My rationale is since my site was poorly received, it will be better to get a clean state. There are many instances of bad user experience with the current site, related to slow loading and unresponsiveness. A new update is on the way that basically fixes all those concerns. The site is almost a year old and has less than 200 visits. The new version is way more performant so should I stick with the old domain name or get a new one for the update?
Is it best to move a poorly-performing website to a new domain name upon a major update?
I think that the content has more to do with this than the domain name.
Quote from John Mueller -
Finally, in 2020, Google Webmaster Trends Analyst John Mueller revealed keywords in domain names no longer play a role in determining search engine results rankings.
Answering a question if keywords in domain names impact rankings during an Ask Google Webmasters video, he said, “In short, no. You don’t get a special bonus like that from having a keyword in your top-level domain.”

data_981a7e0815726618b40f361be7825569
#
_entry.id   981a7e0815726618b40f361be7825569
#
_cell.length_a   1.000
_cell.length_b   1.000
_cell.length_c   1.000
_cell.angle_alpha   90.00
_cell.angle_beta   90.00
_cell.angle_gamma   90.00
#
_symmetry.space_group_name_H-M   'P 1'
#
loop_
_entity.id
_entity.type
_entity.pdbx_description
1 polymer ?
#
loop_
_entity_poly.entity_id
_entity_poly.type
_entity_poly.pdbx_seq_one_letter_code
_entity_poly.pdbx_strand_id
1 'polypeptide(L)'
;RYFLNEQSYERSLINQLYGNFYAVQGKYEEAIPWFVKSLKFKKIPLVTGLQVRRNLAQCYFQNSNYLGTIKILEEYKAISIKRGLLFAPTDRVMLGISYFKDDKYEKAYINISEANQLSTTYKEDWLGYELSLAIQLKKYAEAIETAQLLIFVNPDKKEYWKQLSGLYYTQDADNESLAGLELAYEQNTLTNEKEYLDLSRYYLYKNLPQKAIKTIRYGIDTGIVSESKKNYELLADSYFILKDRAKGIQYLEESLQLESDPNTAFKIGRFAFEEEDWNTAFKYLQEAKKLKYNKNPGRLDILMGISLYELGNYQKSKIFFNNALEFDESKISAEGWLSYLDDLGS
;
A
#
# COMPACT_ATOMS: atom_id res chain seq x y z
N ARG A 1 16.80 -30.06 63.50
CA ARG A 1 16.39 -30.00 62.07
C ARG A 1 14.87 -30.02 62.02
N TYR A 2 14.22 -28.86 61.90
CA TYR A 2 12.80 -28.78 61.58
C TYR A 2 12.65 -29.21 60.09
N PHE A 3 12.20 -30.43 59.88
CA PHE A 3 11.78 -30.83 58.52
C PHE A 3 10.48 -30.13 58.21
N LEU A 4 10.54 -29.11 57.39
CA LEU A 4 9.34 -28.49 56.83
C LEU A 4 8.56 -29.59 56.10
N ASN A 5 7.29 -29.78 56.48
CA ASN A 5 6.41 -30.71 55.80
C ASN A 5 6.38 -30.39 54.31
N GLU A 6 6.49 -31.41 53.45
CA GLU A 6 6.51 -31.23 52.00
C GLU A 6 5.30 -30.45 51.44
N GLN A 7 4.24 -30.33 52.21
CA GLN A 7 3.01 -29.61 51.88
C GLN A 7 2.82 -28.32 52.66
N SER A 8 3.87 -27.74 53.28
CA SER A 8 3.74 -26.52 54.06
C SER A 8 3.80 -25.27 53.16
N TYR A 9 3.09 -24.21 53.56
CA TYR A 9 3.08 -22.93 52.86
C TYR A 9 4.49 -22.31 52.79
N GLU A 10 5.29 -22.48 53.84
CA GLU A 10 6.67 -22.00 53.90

From Is Domain Name A Google Ranking Factor?
Does domain name affect Google search?
The domain extension, commonly referred to as the Top-Level Domain (TLD), generally isn’t considered a Google ranking factor, except in the area of International SEO. In this case, having a specific country code top-level domains (ccTLDs) can indicate to search engines which country your content is targeted at.
The old website was very buggy and slow i fear that when I roolout the update it may still have a poor ranking is it a reasonable concern?– No NameMar 17 at 16:04
A new website (domain name) will take a while to get ranked. First Google will have to trust your site. Your old site is already trusted. Even if it's slow and buggy. Google will rescan and act according to the new content. Mar 19 at 12:49